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The FASEB Journal • FJ Express

Premature aging-like phenotype in fibroblast growth factor 23 null mice is a vitamin D-mediated process Mohammed S. Razzaque,* Despina Sitara,* Takashi Taguchi,† Rene´ St-Arnaud,‡ and Beate Lanske*,1 *Department of Developmental Biology, Harvard School of Dental Medicine, Boston, Massachusetts, USA; †Department of Pathology, Nagasaki University Graduate School of Biomedical Sciences, Nagasaki, Japan; ‡Genetics Unit, Shriners Hospital, Montreal, Que´bec, Canada To read the full text of this article, go to http://www.fasebj.org/cgi/doi/10.1096/fj.05-5432fje; doi: 10.1096/fj.05-5432fje SPECIFIC AIMS We sought to determine the effects of in vivo genetic ablation of fibroblast growth factor 23 (Fgf-23–/–) on premature aging and survival. Upon finding that Fgf-23–/– mice exhibit numerous biochemical and morphological features consistent with premature aging-like phenotypes, along with severe atherosclerosis, widespread soft tissue calcifications, and increased vitamin D activities, we investigated the role of vitamin D in Fgf-23–/– mice by ablating its activation pathway by generating Fgf-23/1␣ hydroxylase double mutant animals (Fgf-23–/–/ 1␣(OH)ase–/–). Fgf-23–/–/1␣(OH)ase–/– compound mutants, not only eliminated atherosclerosis, ectopic calcifications, and other premature aging-like features documented in Fgf-23–/– mice, but also prolonged their survival.

PRINCIPAL FINDINGS 1. Premature aging-like phenotypes of the Fgf-23–/– mouse We recently generated two independent Fgf-23–/– mouse lines by replacing the entire coding region of the Fgf-23 gene with lacZ and the neomycin resistance gene. In contrast to the normal phenotype of heterozygous mice, Fgf-23–/– mice exhibit multiple features resembling human aging. Fgf-23–/– mice develop normally until 2 wk of age, and are macroscopically indistinguishable from their wild-type littermates; however, visible growth retardation is apparent from 3 wk onwards, associated with uncoordinated sluggish movements, followed by premature lethality between 4 –13 wk. In addition to short life span, Fgf-23–/– mice show numerous biochemical and morphological features consistent with premature aging-like features, including kyphosis, hypogonadism, osteopenia, emphysema, amyloid deposition, increased apoptosis, sparse hair, barely detectable subcutaneous fat, severe muscle wasting, uncoordinated movement, T cell dysregulation, 720

and atrophy of the intestinal villi, skin, thymus, and spleen (Fig. 1). Fgf-23–/– mice also exhibit widespread soft tissue calcifications in lung, kidney, skeletal muscle, skin, urinary bladder, testes, heart, and arterial walls, as detected by von-Kossa staining. Soft tissue calcifications appear as early as 6 wk postnatally and progress with age. In general, the distribution of ectopic calcification in Fgf-23–/– mice is compatible with that in natural human aging. 2. Expression of klotho and 1␣(OH)ase in Fgf-23–/– mice Mice homozygous for hypomorphic alleles of the klotho gene exhibit a number of premature aging features, similar to those we described above for Fgf-23–/– mice; these include kyphosis, ectopic calcifications, atherosclerosis, hypogonadism, emphysema, osteopenia, generalized organ atrophy, and short life span. Therefore, we studied the level of klotho expression in Fgf-23–/– mice. Quantitative real-time PCR revealed a significant decrease in the expression of klotho in kidney of Fgf23–/– mice. In contrast to the reduced renal expression of klotho, the renal expression of the 1␣(OH)ase gene was significantly increased in Fgf-23–/– mice, which is also reflected by significantly increased serum levels of 1,25 dihydroxyvitamin D3. To study the role of increased vitamin D activities in Fgf-23–/– mice, we generated a new mouse line, deficient in both 1␣(OH)ase and Fgf-23 (Fgf-23–/–/1␣(OH)ase–/–). 3. Genetic rescue of premature aging-like phenotypes of Fgf-23–/– mice To determine whether some of the premature aginglike features in Fgf-23–/– mice are mediated through the increased vitamin D activities, we examined the phenotype of Fgf-23–/–/1␣(OH)ase–/– double knockout mice; 1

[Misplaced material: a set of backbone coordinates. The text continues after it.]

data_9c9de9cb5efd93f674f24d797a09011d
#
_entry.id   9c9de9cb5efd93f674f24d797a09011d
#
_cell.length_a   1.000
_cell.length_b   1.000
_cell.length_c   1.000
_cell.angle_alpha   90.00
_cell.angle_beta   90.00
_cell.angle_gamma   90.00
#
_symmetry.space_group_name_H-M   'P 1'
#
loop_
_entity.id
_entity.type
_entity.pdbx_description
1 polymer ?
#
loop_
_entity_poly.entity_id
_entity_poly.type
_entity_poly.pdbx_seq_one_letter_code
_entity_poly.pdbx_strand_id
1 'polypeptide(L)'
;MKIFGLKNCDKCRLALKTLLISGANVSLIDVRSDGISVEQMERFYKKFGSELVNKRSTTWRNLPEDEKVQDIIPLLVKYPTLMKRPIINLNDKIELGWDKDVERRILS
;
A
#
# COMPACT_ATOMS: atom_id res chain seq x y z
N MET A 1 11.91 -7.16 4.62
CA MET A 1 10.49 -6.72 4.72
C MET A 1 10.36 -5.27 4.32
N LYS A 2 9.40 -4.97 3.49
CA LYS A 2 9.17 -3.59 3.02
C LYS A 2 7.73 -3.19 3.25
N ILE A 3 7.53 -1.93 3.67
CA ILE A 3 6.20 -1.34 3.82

Correspondence: Department of Developmental Biology, Harvard School of Dental Medicine, Research and Education Building, Room 303, 188 Longwood Ave., Boston, MA 02115, USA. E-mail: beate_lanske@hsdm.harvard.edu 0892-6638/06/0020-0720 © FASEB


CONCLUSIONS AND SIGNIFICANCE We present here a novel role of Fgf-23 in aging and longevity. Our results show for the first time that Fgf-23–/– mice develop multiple premature aging-like phenotypes, including reduced life span, infertility, osteopenia, atherosclerosis, atrophy of the skin, and other internal organs; all resembling features observed during human aging. These extensive premature aginglike phenotypes were caused by the disruption of a single gene, Fgf-23, a secreted protein that appears to exert its effects through binding with cell surface receptors; Fgf-23–/– mice thus are very different from described previously models of premature-aging syndromes, which are mostly due to dysregulation of nuclear proteins. Fgf-23–/– mice show increased vitamin D activities, and abnormal mineral ion homeostasis leading to widespread soft tissue calcifications. Aboli-

Figure 1. Macroscopic and microscopic features of various organs at 6 wk of age. H&E stained sections of A) wild-type and B) Fgf-23⫺/⫺ testes, and of C) wild-type and D) Fgf-23⫺/⫺ lungs. The mutant testis shows severe atrophy, while mutant lung exhibits typical emphysematous changes as observed during aging. Toluidine blue staining of an Fgf-23⫺/⫺ kidney (E); arrows depict renal stones found only in the mutants. Congo red staining indicates amyloid deposition found in small and medium sized arteries of the mutant kidney (F ), and in the heart muscle (H). von Kossa staining demonstrates severe calcification of the aortic wall in Fgf-23⫺/⫺ animals (G). Macroscopic image of small intestine of wild-type (I ) and Fgf-23⫺/⫺ animal (J ) (n⫽6), showing ballooning of mutant intestine. Hematoxilin/eosin staining of cross sections of intestine obtained from wild-type (K) and Fgf-23⫺/⫺ (L) littermate; reduced height of intestinal villi, and atrophy of intestinal mucosa are noted in Fgf-23⫺/⫺ mice (L). Immunohistochemical evaluation by ␣-smooth muscle actin antibody staining presents the dramatic reduction in vascularization and thinning of smooth muscle layer in the intestine of mutant animals (N), when compared with wild-type littermates (M). BrdU staining demonstrates the striking diminution of proliferative cells in mutant intestine (P) vs. wild-type mice (O). Increased apoptosis in the mutant skin (R) is visible by positive TUNEL staining mostly located in hair follicles when compared with wild-type littermates (Q). BrdU labeling of the skin shows a dramatic decrease in proliferative cells in Fgf-23⫺/⫺ mice (T) vs. wild-type littermate (S) (⫻10).